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Study Guide: A Hope In the Unseen by Ron Suskind - Online Notes

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A HOPE IN THE UNSEEN: PLOT NOTES / CHAPTER SUMMARY

4. Skin Deep

Summary

At MIT on the first day of the Minority Introduction to Engineering and Science (MITES) program, Cedric finds himself one of fifty-two hopeful students. He pays attention when Bill Ramsey, a black MIT graduate and retired corporate executive, is introduced as the program's administrative director. However, he is then confused and unimpressed when Leon Trilling, a white man, is introduced as the program's faculty director. On the first day of studies, Cedric is surprised at how difficult the classes are; when he discusses this on the second day with other students, they seem less troubled and the conversation switches to how Cedric sounds when he speaks. Cedric is further discouraged when he finds out how much better other MITE students had done on their SATs. He calls up his mother and assures her he is doing well, but even English class proves difficult, as their first major text is Aldous Huxley's Brave New World instead of a text that directly relates to his own experiences as an African American. He seeks help in his Physics class from the star student, Andrew Parker, but is rebuffed in a condescending manner. On a later evening, Cedric calls his childhood friend Torrence Parks, who has since converted to Islam and explains that the MITES program is another example of Africans being exploited by the white power structure. Cedric does poorly at midterms, but finds unexpected solace when he is visited by Cornelia Cunningham, a surrogate grandmother from Scripture Cathedral who died two weeks before Cedric left for MIT. He wakes, unsure if it was a dream, but feels a renewed committment.


The MITES hold a robot battle every year using teams of three students; in the past, the program made an effort to mix the ethnicities of all the teams, but this year the teams self-selected and thus segregated according to ethnic lines. The Black students and Latino students each root for their own ethnicities but grow quiet when the mostly Caucasian / part Native American student wins. The surprising display of racial antagonism dismays Bill Ramsey, as he returns to his office to meet with Cedric Jennings. Ramsey muses over how the MITES program has ended up favoring students from upper-and middle-class backgrounds instead of those from poorer backgrounds less prepared for the rigors of these classes. When Cedric arrives, Ramsey warns him about being careful in how he flirts with the girls, but does not tell the young man about how he really feels: that the deck is stacked against him and MIT is still short on black professors and students.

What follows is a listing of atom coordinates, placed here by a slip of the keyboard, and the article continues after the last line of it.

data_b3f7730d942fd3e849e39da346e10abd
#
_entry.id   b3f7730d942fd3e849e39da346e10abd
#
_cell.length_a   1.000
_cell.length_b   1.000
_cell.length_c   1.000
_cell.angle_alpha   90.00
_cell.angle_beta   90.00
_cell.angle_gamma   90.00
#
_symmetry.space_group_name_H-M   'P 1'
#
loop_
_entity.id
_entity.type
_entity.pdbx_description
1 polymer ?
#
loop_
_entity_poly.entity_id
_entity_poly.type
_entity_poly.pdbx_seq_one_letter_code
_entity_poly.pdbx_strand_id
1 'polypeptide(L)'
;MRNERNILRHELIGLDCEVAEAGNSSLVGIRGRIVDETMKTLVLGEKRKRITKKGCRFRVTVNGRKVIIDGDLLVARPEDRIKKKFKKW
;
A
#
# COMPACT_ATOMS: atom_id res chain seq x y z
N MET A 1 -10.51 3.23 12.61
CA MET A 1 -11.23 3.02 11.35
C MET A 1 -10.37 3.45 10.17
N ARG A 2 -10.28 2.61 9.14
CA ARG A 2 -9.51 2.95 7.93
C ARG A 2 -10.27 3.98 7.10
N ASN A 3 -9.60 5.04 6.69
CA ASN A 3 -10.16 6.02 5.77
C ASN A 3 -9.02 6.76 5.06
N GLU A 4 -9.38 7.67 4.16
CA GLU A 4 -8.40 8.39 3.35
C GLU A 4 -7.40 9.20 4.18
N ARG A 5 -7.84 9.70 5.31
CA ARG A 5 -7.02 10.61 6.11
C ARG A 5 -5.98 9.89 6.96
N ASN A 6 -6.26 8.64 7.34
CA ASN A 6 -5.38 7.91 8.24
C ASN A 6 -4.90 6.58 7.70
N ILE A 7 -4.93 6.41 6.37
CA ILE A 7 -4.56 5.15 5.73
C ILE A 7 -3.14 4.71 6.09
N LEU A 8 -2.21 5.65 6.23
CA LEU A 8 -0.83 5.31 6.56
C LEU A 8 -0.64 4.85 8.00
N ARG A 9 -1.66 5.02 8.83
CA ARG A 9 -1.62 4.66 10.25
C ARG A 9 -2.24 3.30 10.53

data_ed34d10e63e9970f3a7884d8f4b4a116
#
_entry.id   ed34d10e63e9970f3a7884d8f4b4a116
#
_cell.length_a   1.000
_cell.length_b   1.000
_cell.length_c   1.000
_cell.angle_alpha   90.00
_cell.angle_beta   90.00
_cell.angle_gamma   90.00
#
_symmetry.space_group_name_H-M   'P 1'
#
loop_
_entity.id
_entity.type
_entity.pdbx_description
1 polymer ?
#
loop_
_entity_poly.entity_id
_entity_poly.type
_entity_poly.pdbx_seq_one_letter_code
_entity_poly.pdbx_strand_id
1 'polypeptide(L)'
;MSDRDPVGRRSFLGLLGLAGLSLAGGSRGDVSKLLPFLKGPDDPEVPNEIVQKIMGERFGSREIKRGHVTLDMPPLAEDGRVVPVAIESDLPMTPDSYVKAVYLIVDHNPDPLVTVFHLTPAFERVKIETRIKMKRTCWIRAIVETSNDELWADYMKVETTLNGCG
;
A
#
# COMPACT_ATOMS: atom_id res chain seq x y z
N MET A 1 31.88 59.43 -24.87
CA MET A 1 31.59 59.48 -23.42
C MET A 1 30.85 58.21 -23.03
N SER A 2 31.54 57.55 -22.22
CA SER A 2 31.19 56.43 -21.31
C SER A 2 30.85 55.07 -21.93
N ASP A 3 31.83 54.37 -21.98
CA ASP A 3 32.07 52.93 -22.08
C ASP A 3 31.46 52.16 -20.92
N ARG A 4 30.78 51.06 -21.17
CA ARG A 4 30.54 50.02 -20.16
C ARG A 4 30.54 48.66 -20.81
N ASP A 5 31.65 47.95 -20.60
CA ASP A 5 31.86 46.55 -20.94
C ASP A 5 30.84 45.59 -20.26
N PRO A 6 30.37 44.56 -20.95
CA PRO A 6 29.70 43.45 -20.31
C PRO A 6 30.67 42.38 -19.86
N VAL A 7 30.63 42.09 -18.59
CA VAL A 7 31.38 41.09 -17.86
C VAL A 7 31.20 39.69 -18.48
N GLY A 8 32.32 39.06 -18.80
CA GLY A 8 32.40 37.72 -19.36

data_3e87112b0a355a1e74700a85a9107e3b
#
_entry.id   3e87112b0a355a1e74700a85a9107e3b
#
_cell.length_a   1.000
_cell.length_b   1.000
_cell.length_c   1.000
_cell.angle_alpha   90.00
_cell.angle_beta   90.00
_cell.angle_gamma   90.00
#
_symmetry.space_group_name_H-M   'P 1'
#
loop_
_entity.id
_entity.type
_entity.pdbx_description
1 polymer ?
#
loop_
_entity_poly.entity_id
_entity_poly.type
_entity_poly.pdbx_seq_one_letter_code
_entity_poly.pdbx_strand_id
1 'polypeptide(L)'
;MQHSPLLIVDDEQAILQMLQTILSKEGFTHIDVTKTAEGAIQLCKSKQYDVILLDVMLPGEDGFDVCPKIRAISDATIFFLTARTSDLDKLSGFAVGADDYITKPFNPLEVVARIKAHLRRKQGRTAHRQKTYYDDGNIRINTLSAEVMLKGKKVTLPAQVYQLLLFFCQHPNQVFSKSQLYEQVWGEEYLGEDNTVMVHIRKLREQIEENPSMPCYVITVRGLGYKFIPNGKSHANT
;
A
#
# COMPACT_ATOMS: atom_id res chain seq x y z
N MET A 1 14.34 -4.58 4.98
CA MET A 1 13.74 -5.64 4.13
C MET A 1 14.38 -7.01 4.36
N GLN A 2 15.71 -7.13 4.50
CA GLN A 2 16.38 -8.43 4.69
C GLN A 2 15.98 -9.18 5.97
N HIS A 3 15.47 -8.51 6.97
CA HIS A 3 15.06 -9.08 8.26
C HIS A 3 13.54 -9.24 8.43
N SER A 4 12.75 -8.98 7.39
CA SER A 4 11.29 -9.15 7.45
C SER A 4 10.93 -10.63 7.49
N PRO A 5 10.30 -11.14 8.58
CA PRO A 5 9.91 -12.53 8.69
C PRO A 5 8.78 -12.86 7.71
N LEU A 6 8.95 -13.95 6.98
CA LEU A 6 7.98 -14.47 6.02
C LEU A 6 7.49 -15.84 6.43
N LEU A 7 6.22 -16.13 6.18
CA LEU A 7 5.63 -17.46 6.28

After the disastrous showing at midterms, Cedric decides to let his true self show, and embraces how "ghetto" he is with the MITES crowd, who are impressed by his behavior and his knowledge of hip-hop music. Slowly, he also becomes more comfortable with the classes and shows improvement. Towards the end of the program, Cedric has a meeting with Professor Leon Trilling, who informs him that he's not MIT material. Cedric is enraged on his walk back to his room, then finally gives in to the growing impulse to call Trilling a racist. His friends in the program try to console him; Jenica thinks of how Trilling encouraged her to apply to MIT, but she rebuffed him by saying she was planning on Stanford.

In August, three weeks after his return to Washington, D.C., Cedric turns down scholarship offers to attend better schools, realizing he will be more comfortable in Ballou.

Notes

The irony of this chapter is that Cedric's first encounter with the limitless opportunities available in higher education is short-circuited by the very people who are supposed to help him. Leon Trilling - who leaves Cedric unimpressed in their initial encounter - is dismissive of Cedric's ability due to a shortsightedness that may be labeled racist. The reason is made clear in the narrative tangent with Bill Ramsey: despite emphasizing minorities, there is still a systemic bias in social class which is supposed to elevate students like Cedric but instead keeps them down.

Cedric's personal development among the MIT Mites is noteworthy because he finally interacts with other gifted minority students, which provides a huge contrast against his experiences in Ballou. Aspects of his identity are seen in a different light: he is considered more masculine and street-savvy by coming from a lower-class urban background, and respected for that reason. As already seen, back in those inner city neighborhoods, however, he is considered effeminate and weak. This not only shows how such ideas of identity can be relative, but also foreshadows the reaction of students at Brown.

The most important choice made by Cedric this chapter is returning to Ballou for his Senior year. Whether or not this was a wise move is unclear: on the one hand, it seems motivated by going for the easier path of comfort. On the other hand, this choice leads to his decision to apply to Brown.


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